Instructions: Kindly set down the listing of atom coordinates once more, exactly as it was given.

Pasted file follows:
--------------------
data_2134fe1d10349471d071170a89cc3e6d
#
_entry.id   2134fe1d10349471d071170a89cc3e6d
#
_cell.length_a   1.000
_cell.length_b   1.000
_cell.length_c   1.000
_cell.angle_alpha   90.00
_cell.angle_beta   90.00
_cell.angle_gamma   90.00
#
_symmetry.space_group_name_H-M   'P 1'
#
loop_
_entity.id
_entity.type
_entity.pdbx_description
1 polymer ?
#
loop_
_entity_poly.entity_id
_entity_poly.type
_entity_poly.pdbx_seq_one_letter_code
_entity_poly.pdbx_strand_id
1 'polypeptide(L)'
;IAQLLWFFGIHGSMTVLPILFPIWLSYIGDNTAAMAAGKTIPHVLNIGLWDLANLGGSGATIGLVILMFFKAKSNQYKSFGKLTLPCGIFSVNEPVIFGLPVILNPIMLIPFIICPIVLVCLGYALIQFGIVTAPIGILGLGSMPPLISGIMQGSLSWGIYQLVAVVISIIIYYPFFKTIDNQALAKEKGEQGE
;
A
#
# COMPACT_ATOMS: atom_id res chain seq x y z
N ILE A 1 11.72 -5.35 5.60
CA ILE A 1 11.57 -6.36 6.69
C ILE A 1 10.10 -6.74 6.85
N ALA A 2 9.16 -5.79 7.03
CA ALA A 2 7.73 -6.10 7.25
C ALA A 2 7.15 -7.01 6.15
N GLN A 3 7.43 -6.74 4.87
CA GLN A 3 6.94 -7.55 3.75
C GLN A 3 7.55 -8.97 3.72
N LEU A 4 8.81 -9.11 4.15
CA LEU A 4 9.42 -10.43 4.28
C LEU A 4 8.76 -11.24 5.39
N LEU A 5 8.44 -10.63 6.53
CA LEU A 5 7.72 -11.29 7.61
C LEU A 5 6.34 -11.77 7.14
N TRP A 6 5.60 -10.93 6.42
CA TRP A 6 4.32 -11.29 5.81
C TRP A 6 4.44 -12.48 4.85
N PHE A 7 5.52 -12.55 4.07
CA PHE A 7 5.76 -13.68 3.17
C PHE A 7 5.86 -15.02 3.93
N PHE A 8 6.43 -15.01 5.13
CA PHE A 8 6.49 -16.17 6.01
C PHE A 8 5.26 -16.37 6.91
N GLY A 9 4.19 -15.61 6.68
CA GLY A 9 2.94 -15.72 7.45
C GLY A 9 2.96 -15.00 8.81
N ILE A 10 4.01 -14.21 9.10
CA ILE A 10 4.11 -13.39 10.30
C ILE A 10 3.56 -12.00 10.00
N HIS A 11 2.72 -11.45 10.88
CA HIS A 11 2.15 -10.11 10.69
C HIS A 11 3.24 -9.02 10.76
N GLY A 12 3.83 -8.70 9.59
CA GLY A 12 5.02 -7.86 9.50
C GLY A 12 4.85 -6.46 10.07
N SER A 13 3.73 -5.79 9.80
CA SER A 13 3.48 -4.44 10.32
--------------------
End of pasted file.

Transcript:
data_2134fe1d10349471d071170a89cc3e6d
#
_entry.id   2134fe1d10349471d071170a89cc3e6d
#
_cell.length_a   1.000
_cell.length_b   1.000
_cell.length_c   1.000
_cell.angle_alpha   90.00
_cell.angle_beta   90.00
_cell.angle_gamma   90.00
#
_symmetry.space_group_name_H-M   'P 1'
#
loop_
_entity.id
_entity.type
_entity.pdbx_description
1 polymer ?
#
loop_
_entity_poly.entity_id
_entity_poly.type
_entity_poly.pdbx_seq_one_letter_code
_entity_poly.pdbx_strand_id
1 'polypeptide(L)'
;IAQLLWFFGIHGSMTVLPILFPIWLSYIGDNTAAMAAGKTIPHVLNIGLWDLANLGGSGATIGLVILMFFKAKSNQYKSFGKLTLPCGIFSVNEPVIFGLPVILNPIMLIPFIICPIVLVCLGYALIQFGIVTAPIGILGLGSMPPLISGIMQGSLSWGIYQLVAVVISIIIYYPFFKTIDNQALAKEKGEQGE
;
A
#
# COMPACT_ATOMS: atom_id res chain seq x y z
N ILE A 1 11.72 -5.35 5.60
CA ILE A 1 11.57 -6.36 6.69
C ILE A 1 10.10 -6.74 6.85
N ALA A 2 9.16 -5.79 7.03
CA ALA A 2 7.73 -6.10 7.25
C ALA A 2 7.15 -7.01 6.15
N GLN A 3 7.43 -6.74 4.87
CA GLN A 3 6.94 -7.55 3.75
C GLN A 3 7.55 -8.97 3.72
N LEU A 4 8.81 -9.11 4.15
CA LEU A 4 9.42 -10.43 4.28
C LEU A 4 8.76 -11.24 5.39
N LEU A 5 8.44 -10.63 6.53
CA LEU A 5 7.72 -11.29 7.61
C LEU A 5 6.34 -11.77 7.14
N TRP A 6 5.60 -10.93 6.42
CA TRP A 6 4.32 -11.29 5.81
C TRP A 6 4.44 -12.48 4.85
N PHE A 7 5.52 -12.55 4.07
CA PHE A 7 5.76 -13.68 3.17
C PHE A 7 5.86 -15.02 3.93
N PHE A 8 6.43 -15.01 5.13
CA PHE A 8 6.49 -16.17 6.01
C PHE A 8 5.26 -16.37 6.91
N GLY A 9 4.19 -15.61 6.68
CA GLY A 9 2.94 -15.72 7.45
C GLY A 9 2.96 -15.00 8.81
N ILE A 10 4.01 -14.21 9.10
CA ILE A 10 4.11 -13.39 10.30
C ILE A 10 3.56 -12.00 10.00
N HIS A 11 2.72 -11.45 10.88
CA HIS A 11 2.15 -10.11 10.69
C HIS A 11 3.24 -9.02 10.76
N GLY A 12 3.83 -8.70 9.59
CA GLY A 12 5.02 -7.86 9.50
C GLY A 12 4.85 -6.46 10.07
N SER A 13 3.73 -5.79 9.80
CA SER A 13 3.48 -4.44 10.32